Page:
ISBN-10: 0-19-856702-2

ISBN-13: 978-0-19-856702-8

*In summary, Ziheng Yang has presented a very interesting and readable book that highlights aspects of computational molecular evolution that are not mentioned in other contributions to the field. It also points out open problems that provide ample space for future research. The book covers essential topics in a logical order to progressively educate the reader. It describes topics in a high level of detail with appropriate biological motivations and is full of valuable discussions.*

The book is highly recommended to graduate computer scientists, mathematicians, and biologists. However, every novice in the field should be aware that a large degree of mathematical, statistical, and biological knowledge is necessary to follow the full argumentation in the book. Although Ziheng Yang provides a sometimes very personal view of computational molecular evolution, the book is a valuable source of thought-provoking aspects of the field.

Le Sy Vinh and Arndt von Haeseler in *Systematic Biology* **56**: 1024-1026 (2007)

*What sets this book apart is the authority and thoughtfulness with which it is written, the thorough coverage of the relevant literature, and the great care that has been taken in the computational examples to compare different methods on the same set of data, and to present the results clearly. ... It will be an invaluable resource both for new graduate students and established researchers. ... In the field of molecular evolution, the topics covered in this volume have taken center stage. It will be a major source for insight and enormously helpful for anyone who wants to understand molecular phylogenies.*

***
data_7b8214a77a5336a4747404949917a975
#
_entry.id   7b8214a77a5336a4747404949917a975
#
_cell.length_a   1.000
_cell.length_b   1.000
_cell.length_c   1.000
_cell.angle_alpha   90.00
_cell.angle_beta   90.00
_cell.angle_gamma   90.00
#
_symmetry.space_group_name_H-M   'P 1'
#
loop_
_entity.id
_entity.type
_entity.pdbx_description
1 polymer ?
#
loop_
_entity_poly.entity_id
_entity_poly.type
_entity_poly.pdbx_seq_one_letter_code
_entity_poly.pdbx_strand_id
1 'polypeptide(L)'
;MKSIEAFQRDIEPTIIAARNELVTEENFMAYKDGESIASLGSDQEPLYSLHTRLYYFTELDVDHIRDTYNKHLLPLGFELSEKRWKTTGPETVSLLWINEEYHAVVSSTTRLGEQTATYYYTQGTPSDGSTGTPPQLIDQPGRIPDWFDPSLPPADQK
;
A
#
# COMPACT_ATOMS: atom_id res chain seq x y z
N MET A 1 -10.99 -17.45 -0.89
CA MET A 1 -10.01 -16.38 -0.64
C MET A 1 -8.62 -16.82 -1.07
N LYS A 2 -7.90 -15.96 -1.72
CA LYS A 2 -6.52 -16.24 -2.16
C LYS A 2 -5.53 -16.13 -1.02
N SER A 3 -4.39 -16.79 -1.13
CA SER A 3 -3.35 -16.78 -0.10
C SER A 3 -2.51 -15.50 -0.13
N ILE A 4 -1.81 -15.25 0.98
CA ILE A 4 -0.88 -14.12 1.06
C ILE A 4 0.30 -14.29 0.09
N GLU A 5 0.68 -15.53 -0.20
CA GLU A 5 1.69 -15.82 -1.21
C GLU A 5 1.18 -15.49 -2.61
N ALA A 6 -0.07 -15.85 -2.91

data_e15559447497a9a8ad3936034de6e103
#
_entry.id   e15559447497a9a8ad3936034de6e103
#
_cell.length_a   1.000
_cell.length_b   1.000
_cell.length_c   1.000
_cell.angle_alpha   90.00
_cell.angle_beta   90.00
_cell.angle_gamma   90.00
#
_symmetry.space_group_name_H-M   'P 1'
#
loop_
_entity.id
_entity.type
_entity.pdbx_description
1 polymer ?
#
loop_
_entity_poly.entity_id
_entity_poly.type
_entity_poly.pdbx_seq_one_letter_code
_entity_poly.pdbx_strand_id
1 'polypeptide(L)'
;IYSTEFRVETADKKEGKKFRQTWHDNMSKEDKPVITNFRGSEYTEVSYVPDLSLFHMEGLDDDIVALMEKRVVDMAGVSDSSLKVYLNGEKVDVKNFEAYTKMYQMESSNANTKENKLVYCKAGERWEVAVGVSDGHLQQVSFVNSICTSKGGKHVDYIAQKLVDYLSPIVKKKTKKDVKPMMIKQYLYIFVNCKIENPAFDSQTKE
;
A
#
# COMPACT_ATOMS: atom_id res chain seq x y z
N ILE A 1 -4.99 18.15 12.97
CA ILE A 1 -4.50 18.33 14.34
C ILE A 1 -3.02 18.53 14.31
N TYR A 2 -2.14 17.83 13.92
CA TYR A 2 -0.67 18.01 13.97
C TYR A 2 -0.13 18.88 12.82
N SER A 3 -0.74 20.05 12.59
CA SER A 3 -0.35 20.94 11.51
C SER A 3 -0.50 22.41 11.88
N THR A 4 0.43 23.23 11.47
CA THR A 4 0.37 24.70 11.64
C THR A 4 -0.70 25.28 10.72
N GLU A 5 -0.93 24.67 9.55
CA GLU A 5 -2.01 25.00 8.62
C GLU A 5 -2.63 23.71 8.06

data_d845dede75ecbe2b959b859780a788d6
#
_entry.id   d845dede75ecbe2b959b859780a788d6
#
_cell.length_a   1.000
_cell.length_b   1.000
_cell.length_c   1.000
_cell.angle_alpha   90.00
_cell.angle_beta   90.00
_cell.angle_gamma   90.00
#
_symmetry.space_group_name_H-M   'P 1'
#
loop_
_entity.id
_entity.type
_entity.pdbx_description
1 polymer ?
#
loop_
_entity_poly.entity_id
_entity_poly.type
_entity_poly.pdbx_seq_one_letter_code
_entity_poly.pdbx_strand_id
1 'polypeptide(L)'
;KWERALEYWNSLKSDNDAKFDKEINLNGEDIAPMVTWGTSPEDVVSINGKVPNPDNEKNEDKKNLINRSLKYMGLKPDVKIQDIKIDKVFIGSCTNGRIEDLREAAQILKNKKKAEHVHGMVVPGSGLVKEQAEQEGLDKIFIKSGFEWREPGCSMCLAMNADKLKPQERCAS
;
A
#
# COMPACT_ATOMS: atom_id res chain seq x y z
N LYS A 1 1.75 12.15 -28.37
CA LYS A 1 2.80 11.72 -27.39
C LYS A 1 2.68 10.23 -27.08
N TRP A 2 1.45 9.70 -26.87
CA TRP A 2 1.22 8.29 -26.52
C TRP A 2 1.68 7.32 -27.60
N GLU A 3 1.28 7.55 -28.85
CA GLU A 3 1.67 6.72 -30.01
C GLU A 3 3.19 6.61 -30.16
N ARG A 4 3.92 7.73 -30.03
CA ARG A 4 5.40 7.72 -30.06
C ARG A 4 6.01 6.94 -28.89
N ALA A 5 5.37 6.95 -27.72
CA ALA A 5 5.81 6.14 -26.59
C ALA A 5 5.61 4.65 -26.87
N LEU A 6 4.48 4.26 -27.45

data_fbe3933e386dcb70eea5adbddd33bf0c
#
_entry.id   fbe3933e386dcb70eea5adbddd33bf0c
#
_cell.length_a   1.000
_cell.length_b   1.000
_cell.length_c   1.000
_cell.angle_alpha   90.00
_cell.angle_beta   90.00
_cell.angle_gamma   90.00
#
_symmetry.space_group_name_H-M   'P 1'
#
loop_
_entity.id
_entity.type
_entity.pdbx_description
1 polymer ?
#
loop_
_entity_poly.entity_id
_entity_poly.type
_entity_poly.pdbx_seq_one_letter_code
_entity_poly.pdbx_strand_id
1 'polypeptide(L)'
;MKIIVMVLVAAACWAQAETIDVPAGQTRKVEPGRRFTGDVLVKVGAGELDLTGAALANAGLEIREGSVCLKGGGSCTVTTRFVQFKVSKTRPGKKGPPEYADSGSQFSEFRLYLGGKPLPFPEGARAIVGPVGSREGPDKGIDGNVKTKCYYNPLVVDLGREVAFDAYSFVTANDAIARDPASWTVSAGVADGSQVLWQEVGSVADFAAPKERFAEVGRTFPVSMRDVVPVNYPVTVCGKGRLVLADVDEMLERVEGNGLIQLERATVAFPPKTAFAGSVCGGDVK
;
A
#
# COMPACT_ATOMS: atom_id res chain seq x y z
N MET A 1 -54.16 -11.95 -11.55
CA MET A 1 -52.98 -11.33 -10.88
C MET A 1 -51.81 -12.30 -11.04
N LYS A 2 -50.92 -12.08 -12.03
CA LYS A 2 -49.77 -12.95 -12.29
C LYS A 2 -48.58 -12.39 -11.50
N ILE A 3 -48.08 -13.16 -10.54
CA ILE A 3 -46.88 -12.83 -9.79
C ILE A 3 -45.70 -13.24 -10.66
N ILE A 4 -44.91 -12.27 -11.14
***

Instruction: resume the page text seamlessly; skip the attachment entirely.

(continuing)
Joe Felsenstein in *The Quarterly Review of Biology* **83**: 205-206 (2008)

- Errata I applies to the 2006 edition and has been incorporated into the 2007 reprint.
- Errata II applies to both the 2006 edition and the 2007 reprint, and has been incorporated into the 2008 reprint.
- Errata III applies to the 2006 edition, the 2007 reprint, and also the 2008 reprint.
- Errata IV applies to the 2006 edition, and the 2007, 2008, and 2010 reprints.

If you use the book for teaching and would like a copy of the slides, please send me an email. I have powerpoint slides for some of the chapters.

The answers to selected questions are availabe in this pdf file, which also contains a proof of equation 2.19 about dS.

- Authored by a world-renowned specialist in the field
- Adopts a statistical approach to phylogenetics
- Web-based example data sets used to clarify the theory
- Emphasises the models and methods designed for understanding the evolutionary process of genes and genomes
- Ideal graduate seminar course material

*Computational Molecular Evolution* provides an up-to-date and comprehensive coverage of modern statistical and computational methods used in molecular evolutionary analysis, such as maximum likelihood and Bayesian statistics. Yang describes the models, methods and algorithms that are most useful for analysing the ever-increasing supply of molecular sequence data, with a view to furthering our understanding of the evolution of genes and genomes. The book emphasizes essential concepts rather than mathematical proofs. It includes detailed derivations and implementation details, as well as numerous illustrations, worked examples, and exercises. It will be of relevance and use to students and professional researchers (both empiricists and theoreticians) in the fields of molecular phylogenetics, evolutionary biology, population genetics, mathematics, statistics and computer science. Biologists who have used phylogenetic software programs to analyze their own data will find the book particularly rewarding, although it should appeal to anyone seeking an authoritative overview of this exciting area of computational biology.

**Readership:** An advanced textbook suitable for graduate level students as well as professional researchers (both empiricists and theoreticians) in the fields of molecular phylogenetics, evolutionary biology, mathematics and statistics.

**Contents ** (Extensive table of sontents)

Preface

1. Models of Nucleotide Substitution

2. Models of Amino Acid and Codon Substitution

3. Phylogeny Reconstruction: Overview

4. Maximum Likelihood Methods

5. Bayesian Methods

6. Comparison of Methods and Tests on Trees

7. Molecular Clock and Estimation of Species Divergence Times

8. Neutral and Adaptive Protein Evolution

9. Simulating Molecular Evolution

10. Perspectives

Appendixes

Reference

Ziheng Yang's research group page